# Python NumPy For Your Grandma - 5.2 View vs Copy

Contents

In this section, we’ll shed some light on when array indexing produces a view and when it produces a copy.

Say we have this 2d array, `squid`.

``````import numpy as np

squid = np.arange(12).reshape(3,-1)
print(squid)
## [[ 0  1  2  3]
##  [ 4  5  6  7]
##  [ 8  9 10 11]]
``````

And we index the array like this, where we use slices to pick out every row and the first two columns.

``````ward = squid[:, :2]
print(ward)
## [[0 1]
##  [4 5]
##  [8 9]]
``````

Instead of using a slice for the column subset, we could accomplish the same thing with an index array, like this.

``````sponge = squid[:, [0,1]]
print(sponge)
## [[0 1]
##  [4 5]
##  [8 9]]
``````

On the surface these techniques seem to produce the same result. But there’s a subtle and really important difference. `ward` is actually a view of the `squid` array whereas `sponge` is a copy of the `squid` array - well at least the portion we subsetted.

You can see this a couple different ways. If I set the first element of `sponge` to 100, obviously `sponge` gets modified but `squid` and `ward` stay the same, as you’d expect.

``````sponge[0,0] = 100
print(sponge)
## [[100   1]
##  [  4   5]
##  [  8   9]]
print(squid)
## [[ 0  1  2  3]
##  [ 4  5  6  7]
##  [ 8  9 10 11]]
print(ward)
## [[0 1]
##  [4 5]
##  [8 9]]
``````

But if I set the first element of `ward` to 100, not only does it modify `ward`, but it also changes `squid`.

``````ward[0,0] = 100
print(ward)
## [[100   1]
##  [  4   5]
##  [  8   9]]
print(squid)
## [[100   1   2   3]
##  [  4   5   6   7]
##  [  8   9  10  11]]
``````

This can lead to some nasty, undetected bugs if you’re not careful. Another way you can see this is if you look up the memory address of the beginning of each array.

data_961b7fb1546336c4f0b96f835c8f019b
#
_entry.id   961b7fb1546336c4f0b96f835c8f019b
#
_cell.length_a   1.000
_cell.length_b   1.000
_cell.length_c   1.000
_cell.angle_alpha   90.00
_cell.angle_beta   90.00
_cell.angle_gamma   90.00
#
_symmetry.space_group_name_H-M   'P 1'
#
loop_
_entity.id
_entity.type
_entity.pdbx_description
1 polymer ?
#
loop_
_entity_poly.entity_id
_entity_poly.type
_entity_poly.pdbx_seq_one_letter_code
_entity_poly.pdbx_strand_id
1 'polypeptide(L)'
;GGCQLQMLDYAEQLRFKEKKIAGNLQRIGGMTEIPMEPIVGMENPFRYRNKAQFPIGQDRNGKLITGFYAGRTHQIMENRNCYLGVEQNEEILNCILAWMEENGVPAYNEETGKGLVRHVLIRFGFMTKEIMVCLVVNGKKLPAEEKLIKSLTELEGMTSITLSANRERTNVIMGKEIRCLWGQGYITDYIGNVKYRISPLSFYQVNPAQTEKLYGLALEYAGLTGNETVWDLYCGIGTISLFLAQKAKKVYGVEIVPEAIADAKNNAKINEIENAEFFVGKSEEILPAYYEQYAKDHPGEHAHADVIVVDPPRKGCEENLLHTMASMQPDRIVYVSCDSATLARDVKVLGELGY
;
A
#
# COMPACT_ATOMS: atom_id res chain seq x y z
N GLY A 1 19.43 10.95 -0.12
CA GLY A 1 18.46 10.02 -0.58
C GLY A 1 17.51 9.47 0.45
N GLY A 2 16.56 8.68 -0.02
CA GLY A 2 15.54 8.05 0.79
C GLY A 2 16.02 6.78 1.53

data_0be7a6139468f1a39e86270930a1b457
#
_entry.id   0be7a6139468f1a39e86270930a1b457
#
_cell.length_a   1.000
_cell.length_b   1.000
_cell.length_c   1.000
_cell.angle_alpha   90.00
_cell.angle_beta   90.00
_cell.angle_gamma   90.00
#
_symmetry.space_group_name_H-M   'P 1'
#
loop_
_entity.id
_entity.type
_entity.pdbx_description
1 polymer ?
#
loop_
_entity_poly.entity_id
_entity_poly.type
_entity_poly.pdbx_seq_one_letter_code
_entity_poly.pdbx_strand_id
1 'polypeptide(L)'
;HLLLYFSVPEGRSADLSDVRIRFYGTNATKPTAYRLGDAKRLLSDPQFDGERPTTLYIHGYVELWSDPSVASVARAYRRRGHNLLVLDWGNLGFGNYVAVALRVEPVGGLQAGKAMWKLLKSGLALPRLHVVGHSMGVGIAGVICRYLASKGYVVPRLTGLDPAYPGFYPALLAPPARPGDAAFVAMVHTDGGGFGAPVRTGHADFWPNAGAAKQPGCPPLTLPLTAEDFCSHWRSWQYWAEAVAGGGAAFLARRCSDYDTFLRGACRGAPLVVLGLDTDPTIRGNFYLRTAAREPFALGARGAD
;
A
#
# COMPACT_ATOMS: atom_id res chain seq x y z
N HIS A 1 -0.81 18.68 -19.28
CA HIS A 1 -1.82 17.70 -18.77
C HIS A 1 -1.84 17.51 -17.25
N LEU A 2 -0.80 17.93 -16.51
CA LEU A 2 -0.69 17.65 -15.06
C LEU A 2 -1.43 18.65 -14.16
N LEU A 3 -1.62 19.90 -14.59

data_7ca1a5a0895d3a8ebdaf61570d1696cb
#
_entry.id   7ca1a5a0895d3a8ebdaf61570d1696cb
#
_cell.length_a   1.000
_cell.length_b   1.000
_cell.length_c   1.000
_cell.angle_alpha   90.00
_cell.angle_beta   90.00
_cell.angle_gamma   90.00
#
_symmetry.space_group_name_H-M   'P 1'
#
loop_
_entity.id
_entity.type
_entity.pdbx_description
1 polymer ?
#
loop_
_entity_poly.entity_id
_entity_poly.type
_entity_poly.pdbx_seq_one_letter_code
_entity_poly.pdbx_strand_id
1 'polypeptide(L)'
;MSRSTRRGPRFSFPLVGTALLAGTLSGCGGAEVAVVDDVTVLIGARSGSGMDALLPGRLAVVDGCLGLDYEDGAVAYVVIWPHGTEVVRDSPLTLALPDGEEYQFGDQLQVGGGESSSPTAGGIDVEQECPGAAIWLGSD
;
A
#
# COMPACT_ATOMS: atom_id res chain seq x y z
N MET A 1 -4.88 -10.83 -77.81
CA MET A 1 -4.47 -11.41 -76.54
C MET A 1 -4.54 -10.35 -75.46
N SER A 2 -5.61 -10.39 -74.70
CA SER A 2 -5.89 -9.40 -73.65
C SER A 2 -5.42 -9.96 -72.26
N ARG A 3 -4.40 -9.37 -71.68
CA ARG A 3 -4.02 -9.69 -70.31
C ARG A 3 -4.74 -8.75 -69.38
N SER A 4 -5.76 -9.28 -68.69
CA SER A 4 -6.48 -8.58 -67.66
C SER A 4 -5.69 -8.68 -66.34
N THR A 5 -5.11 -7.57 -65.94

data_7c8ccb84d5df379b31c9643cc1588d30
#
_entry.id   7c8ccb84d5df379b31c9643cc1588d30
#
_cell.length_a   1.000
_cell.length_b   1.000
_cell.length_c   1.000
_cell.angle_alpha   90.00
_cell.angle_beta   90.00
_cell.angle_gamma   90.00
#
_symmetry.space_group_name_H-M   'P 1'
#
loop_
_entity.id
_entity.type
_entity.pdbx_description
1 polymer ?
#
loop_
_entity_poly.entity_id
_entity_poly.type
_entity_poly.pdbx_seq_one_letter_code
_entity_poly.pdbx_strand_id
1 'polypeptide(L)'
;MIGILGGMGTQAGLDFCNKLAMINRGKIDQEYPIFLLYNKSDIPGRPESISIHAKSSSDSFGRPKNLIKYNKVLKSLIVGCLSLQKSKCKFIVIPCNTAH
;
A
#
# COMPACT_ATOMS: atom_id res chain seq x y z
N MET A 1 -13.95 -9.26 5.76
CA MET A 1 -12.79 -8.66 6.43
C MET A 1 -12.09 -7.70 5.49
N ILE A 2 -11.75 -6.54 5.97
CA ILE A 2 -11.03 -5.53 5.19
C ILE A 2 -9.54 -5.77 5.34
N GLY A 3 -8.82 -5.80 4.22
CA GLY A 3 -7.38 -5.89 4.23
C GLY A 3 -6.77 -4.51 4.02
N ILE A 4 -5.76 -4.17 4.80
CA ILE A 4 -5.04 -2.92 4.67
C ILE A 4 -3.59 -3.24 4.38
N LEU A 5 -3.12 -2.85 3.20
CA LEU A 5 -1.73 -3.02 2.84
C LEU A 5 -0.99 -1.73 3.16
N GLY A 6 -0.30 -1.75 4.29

``````print(squid.__array_interface__)
## {'data': (140212626556672, False), 'strides': None, 'descr': [('', '<i8')], 'typestr': '<i8', 'shape': (3, 4), 'version': 3}
print(ward.__array_interface__)
## {'data': (140212626556672, False), 'strides': (32, 8), 'descr': [('', '<i8')], 'typestr': '<i8', 'shape': (3, 2), 'version': 3}
print(sponge.__array_interface__)
## {'data': (140212894476336, False), 'strides': (8, 24), 'descr': [('', '<i8')], 'typestr': '<i8', 'shape': (3, 2), 'version': 3}
``````

You can see where `squid` and `ward` have the same memory address, unlike `sponge`. But that memory address points to the beginning of each array, so this method only identifies a view if it includes the 1st element of the original array.

A better technique is to use NumPy’s `shares_memory()` function which is specifically designed to tell if two arrays have overlapping memory. Here you can see it in action.

``````print(np.shares_memory(squid, ward))
## True
print(np.shares_memory(squid, sponge))
## False
``````

In general, when you subset an array using nothing but slices, you’re gonna get back a view of the original array. You can force NumPy to copy the data by appending `.copy()` to the end of your statement, like this.

``````squid[:, :2].copy()
## array([[100,   1],
##        [  4,   5],
##        [  8,   9]])
``````

And when you subset an array using at least one index array, NumPy will automatically copy the data so you don’t have to worry about overwriting the original array.